I have both practical and fanboyish reasons why I feel Hard Magic will dominate this category. First, the fanboyish. Hard Magic is frakkin’ brilliant. Larry Correia has created one of the more fascinating world’s I encountered, bringing together some of the most overused current tropes of the Fantasy genre in a way that makes it all fresh. It is an alternate history, Steampunk novel about people with supernatural powers. Nothing about this novel is pat. Its characters are well drawn, the magical powers unique and the alternate history setting compelling. To make things even better, Bronson Pinchot’s reading was superb. He managed to take an already excellent tale, and make it even better. Pinchot is also nominated for Best Solo Narration for this performance. Hard Magic is the right blend of content and narration which these Awards should recognize.

Some Overlooked Titles:

Raising Stony Mayhall by Daryl Gregory

Hounded by Kevin Hearne

Aloha From Hell by Richard Kadrey

Zoo City from Lauren Buekes

King of Plagues by Jonathan Maberry



8 responses

30 05 2012

paranormal is alongside of, seperate from normal reality, but reality none-the-less. Without looking, you suspect that the catagory was invented to find a place for those “tweener” books (Stephen Kings “Cary” comes to mind) that are not supernatural, and are not in a seperate fantasy universe, but don’t follow the commonly accepted natural laws.

But it does seem like a rather fuzzy catagory. A lof of the urban fantasy of the 90s seems like it would come close to fitting within the catagory.

30 05 2012

I really haven’t come up with a decent definition for Paranormal as a genre, as opposed to Paranormal as a word. How exactly does Paranormal and Supernatural differ? In this category, we have ghosts, mythical monsters, superpowers, shapeshifters, fairies and psychic powers. That’s why I have deemed it a catch all, as a genre.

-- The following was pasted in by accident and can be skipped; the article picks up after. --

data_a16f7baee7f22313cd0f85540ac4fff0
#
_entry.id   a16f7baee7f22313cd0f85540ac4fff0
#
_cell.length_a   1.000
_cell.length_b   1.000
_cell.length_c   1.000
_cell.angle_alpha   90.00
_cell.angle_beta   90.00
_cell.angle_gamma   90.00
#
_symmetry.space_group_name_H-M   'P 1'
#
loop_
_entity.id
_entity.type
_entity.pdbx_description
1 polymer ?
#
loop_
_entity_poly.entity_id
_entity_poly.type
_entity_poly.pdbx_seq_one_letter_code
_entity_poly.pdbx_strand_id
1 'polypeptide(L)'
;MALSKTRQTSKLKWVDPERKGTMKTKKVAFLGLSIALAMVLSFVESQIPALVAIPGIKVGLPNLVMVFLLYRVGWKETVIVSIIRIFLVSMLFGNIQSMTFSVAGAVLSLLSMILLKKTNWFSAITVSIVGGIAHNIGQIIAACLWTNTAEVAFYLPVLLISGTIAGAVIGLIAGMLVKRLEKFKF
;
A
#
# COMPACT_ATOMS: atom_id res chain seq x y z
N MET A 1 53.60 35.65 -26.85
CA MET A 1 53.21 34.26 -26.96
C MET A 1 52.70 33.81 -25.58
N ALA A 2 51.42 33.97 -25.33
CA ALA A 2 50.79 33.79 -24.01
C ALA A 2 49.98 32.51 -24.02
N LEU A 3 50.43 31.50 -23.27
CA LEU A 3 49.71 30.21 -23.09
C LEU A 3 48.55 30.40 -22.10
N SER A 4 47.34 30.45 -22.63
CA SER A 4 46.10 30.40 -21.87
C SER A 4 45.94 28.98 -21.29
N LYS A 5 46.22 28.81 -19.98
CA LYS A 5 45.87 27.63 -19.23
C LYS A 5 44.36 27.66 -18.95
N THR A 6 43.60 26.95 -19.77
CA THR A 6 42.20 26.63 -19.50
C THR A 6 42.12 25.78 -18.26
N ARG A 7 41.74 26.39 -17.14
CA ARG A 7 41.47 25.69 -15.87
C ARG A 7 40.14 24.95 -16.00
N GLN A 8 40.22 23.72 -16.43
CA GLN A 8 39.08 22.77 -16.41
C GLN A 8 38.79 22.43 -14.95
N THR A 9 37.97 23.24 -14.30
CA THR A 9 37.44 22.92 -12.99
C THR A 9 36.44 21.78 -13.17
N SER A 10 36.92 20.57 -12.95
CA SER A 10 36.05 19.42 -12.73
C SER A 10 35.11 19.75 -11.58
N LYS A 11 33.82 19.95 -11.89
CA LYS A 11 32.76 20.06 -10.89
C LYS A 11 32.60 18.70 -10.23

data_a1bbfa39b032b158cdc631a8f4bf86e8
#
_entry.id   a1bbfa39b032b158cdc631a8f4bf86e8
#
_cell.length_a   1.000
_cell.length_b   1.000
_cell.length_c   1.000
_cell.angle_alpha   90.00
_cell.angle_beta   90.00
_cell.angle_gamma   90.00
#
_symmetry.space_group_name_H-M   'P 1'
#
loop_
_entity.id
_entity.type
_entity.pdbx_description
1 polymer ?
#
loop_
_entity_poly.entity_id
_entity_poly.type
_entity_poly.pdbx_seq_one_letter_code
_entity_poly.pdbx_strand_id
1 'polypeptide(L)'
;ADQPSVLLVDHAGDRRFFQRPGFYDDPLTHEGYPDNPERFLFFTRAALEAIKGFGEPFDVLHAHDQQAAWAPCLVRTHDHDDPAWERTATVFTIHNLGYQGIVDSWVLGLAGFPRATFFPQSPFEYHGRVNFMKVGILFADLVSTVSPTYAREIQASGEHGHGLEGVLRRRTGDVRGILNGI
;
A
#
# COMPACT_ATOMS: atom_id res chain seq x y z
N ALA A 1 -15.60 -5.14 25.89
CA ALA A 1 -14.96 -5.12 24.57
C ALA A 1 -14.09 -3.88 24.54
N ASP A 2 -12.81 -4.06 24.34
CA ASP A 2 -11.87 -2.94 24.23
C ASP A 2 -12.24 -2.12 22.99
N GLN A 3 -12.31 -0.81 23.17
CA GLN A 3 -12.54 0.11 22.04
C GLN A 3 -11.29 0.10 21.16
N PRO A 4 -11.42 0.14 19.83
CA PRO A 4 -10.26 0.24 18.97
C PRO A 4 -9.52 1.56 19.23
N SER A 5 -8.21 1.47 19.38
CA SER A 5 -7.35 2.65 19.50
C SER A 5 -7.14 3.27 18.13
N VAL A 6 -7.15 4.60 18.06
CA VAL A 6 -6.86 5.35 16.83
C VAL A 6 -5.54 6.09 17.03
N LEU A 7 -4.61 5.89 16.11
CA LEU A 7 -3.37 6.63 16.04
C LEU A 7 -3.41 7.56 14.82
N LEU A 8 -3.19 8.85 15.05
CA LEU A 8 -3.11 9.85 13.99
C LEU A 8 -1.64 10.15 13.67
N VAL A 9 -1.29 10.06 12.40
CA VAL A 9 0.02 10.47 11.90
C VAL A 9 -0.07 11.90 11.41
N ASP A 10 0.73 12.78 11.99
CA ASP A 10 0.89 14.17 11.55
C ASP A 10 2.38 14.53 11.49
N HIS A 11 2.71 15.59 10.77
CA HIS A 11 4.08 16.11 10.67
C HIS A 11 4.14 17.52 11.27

This is why it was hard for me to come up with overlooked titles. For instance, The Dragon Factory by Maberry is considered a Supernatural thriller, despite the fact everything is explained by science. So, is it science fiction or Paranormal, because whether explainable or not it’s ain’t normal.

30 05 2012
Literate Housewife

What? You mean #sexydragon didn’t win? LOL! 🙂 I love this write up, especially your enthusiasm for the books you loved and your willingness to listen to books you otherwise wouldn’t have. You’ve made the first year of the Armchair Audies so much fun.

30 05 2012
30 05 2012
Dave Thompson

On the one hand, I find it hilarious that “paranormal” stuff is separated from fantasy or horror. (Actually, I can understand separating it from horror, as none of the above titles seem intended to horrify. Emphasis on “intended.”)

OTOH, it’s great, because it means twice as many Fantasy books get recognized.

Hard Magic I keep hearing strong things about…I kind of think fantasy set circa Prohibition is going to be the new Steampunk. Will have to give that one a shot. Thanks for all this, Bob!

30 05 2012

It’s such a weird category. I mean, you really can’t get further ends of the Spectrum than Dragonbound and The Cypress House. I love Koryta’s Supernatural Thrillers, so in a way I’m glad they made this category, because I can’t see it fitting into a traditional SF/F category. I guess, in the futire, I would love to see the genre distinctions better defined. I’m still not sure how a novel about a robot fighting alien invaders is a Fantasy.

30 05 2012

Without having looked at past nominees, does Pratchett get lumped into Paranormal, or does he have his own, distinct category?

3 06 2012
Armchair BEA 2012: Introductions « The Guilded Earlobe

[…] Awards, and then made their predictions. My contributions were in the Science Fiction, Fantasy and Paranormal Categories, and this event was one of my most rewarding blogging […]